The United Nations Central Emergency Response Fund (CERF) raised a record $424 million at its annual pledging session today as top officials warned of rising needs in 2010 for one of the world’s leading tools in disaster response, whether for sudden-onset crises such as earthquakes or ongoing but neglected emergencies.
“That’s more than we’ve raised at any similar pledging meeting before, so that’s extremely encouraging particularly when you consider we’re doing that against the background of a major economic and financial crisis which has affected the budgets of many donor countries in a very significant way,” Under-Secretary-General for Humanitarian Affairs John Holmes told reporters.
“I’m confident that we’ll be able to raise the rest of the funds we need to reach the $450 million target in 2010,” he added, noting that the amount raised in 2009 was some $400 million, five new countries pledged funds today – bringing the total of donors to 115 – and some countries increased their funding while none reduced it.
“That’s extremely good news. It’s a practical illustration of the fact that CERF is a fund from all countries for all countries depending on need.”
Set up in 2006 to jump-start relief operations by providing funds within days and saving thousands of lives that would otherwise be lost to delay under the then under-funded $50-million mechanism, CERF has an annual target of $450 million with an additional $50-million loan facility to allow rapid access to funds ahead of the transfer of donor pledges. Two thirds of the fund are allotted for sudden-onset emergencies and a third for neglected crises.
UN officials have noted that under the previous system it took four months between the lifting of access restrictions in Sudan’s strife-torn Darfur region and the commitment of funds to the relief appeal. In that time, the number of internally displaced persons (IDPs) climbed to 1.6 million and mortality rates rose above emergency levels.
In the case of locust swarms infesting the African Sahel area in 2004, a $9 million appeal by the UN Food and Agriculture Organization (FAO) in February to spray larvae and prevent their spread was inadequately funded. That summer, the locusts multiplied throughout eight countries and FAO had to revise its appeal upwards to $100 million. Now requests can be approved by the CERF Secretariat as quickly as within 24 hours or less of reception.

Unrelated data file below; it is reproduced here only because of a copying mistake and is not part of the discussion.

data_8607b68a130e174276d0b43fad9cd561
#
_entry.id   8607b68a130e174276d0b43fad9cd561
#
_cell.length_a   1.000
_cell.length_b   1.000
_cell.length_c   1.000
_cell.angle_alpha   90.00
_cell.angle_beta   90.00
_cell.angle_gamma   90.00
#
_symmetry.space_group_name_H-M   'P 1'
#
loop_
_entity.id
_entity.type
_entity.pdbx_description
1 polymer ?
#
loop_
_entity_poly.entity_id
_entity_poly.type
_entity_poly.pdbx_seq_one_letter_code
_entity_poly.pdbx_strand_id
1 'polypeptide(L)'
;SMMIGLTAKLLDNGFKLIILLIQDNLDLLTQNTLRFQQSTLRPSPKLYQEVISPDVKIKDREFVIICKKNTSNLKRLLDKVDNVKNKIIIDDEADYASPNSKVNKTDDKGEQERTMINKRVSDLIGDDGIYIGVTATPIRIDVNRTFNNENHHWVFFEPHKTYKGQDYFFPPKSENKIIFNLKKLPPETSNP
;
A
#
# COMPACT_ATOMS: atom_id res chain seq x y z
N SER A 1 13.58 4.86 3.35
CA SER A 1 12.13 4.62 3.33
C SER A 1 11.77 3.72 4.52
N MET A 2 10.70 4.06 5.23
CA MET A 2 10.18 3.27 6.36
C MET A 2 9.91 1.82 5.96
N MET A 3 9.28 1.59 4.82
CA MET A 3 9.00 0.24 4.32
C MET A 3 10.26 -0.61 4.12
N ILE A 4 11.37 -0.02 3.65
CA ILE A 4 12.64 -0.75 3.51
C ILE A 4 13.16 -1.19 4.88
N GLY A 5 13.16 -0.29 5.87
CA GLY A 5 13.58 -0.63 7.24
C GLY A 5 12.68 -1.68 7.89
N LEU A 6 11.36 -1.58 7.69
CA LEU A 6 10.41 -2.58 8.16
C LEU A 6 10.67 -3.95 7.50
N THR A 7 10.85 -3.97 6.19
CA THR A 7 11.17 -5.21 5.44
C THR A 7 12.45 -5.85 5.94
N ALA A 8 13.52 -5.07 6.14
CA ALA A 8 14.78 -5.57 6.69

“We fear that 2010 may be a year of significant and rising humanitarian needs so we’re going to need those resources to make sure that CERF can be the rapid and predictable starter of response to sudden-onset situations as well as continuing to play its role of equalizing funding for different crises and different sectors where they’re not being funded equally by the donors otherwise,” Mr. Holmes said.
He noted that the United States was “back on the scene” with a pledge of $10 million and Russia made its first pledge – $2 million – adding that it was particularly pleasing to see a large and increasing number of recipients contributing even if only modestly.
“That’s a symbol of their political support and the message they want to send about the importance of the CERF for international solidarity,” he declared, terming the session “extremely successful… extremely encouraging.”
In an opening speech to the gathering, Secretary-General Ban Ki-moon cited CERF successes this year, including the speedy relocation of 13,000 Somali refugees in Kenya, thus averting the risk of epidemics when rains threatened to worsen conditions in their camp, and its contributions to emergency health care, nutrition and food in Djibouti, a “forgotten crisis” where humanitarian needs were not being met.
But he warned of “significant humanitarian needs in 2010 and beyond” with climate change playing an increasingly prominent role, noting that global warming already affects millions of people through more frequent, intense and non-seasonal floods, storms and droughts, while those who suffer most are the poorest and most vulnerable in risk-prone countries.
“We do not know exactly how, in the coming year, the effects of climate change will mix with the demographic shifts and the global economic slowdown to create emergency needs,” he concluded.
“Nor do we know precisely where conflict may erupt or where storms may hit, threatening to undo decades of development. But we do know that when we face such challenges, CERF will be an important part of the response.”